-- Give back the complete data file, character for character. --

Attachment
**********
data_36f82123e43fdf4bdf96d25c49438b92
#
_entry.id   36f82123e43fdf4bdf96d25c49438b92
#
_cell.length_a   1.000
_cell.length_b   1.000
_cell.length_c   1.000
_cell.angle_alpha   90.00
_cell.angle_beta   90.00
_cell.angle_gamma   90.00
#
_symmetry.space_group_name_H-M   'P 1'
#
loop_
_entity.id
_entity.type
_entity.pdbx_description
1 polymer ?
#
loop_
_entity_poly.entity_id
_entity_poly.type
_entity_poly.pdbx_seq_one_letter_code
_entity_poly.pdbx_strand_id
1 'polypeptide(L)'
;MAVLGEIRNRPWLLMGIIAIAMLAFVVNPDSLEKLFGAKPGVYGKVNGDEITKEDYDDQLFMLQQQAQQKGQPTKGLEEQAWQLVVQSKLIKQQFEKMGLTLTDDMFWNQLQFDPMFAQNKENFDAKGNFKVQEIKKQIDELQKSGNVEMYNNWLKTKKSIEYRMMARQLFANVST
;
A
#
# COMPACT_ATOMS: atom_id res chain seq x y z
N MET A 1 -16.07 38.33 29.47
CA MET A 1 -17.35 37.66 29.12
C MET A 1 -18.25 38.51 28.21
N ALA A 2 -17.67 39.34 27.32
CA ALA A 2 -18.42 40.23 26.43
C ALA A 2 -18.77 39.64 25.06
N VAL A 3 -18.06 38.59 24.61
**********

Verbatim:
data_36f82123e43fdf4bdf96d25c49438b92
#
_entry.id   36f82123e43fdf4bdf96d25c49438b92
#
_cell.length_a   1.000
_cell.length_b   1.000
_cell.length_c   1.000
_cell.angle_alpha   90.00
_cell.angle_beta   90.00
_cell.angle_gamma   90.00
#
_symmetry.space_group_name_H-M   'P 1'
#
loop_
_entity.id
_entity.type
_entity.pdbx_description
1 polymer ?
#
loop_
_entity_poly.entity_id
_entity_poly.type
_entity_poly.pdbx_seq_one_letter_code
_entity_poly.pdbx_strand_id
1 'polypeptide(L)'
;MAVLGEIRNRPWLLMGIIAIAMLAFVVNPDSLEKLFGAKPGVYGKVNGDEITKEDYDDQLFMLQQQAQQKGQPTKGLEEQAWQLVVQSKLIKQQFEKMGLTLTDDMFWNQLQFDPMFAQNKENFDAKGNFKVQEIKKQIDELQKSGNVEMYNNWLKTKKSIEYRMMARQLFANVST
;
A
#
# COMPACT_ATOMS: atom_id res chain seq x y z
N MET A 1 -16.07 38.33 29.47
CA MET A 1 -17.35 37.66 29.12
C MET A 1 -18.25 38.51 28.21
N ALA A 2 -17.67 39.34 27.32
CA ALA A 2 -18.42 40.23 26.43
C ALA A 2 -18.77 39.64 25.06
N VAL A 3 -18.06 38.59 24.61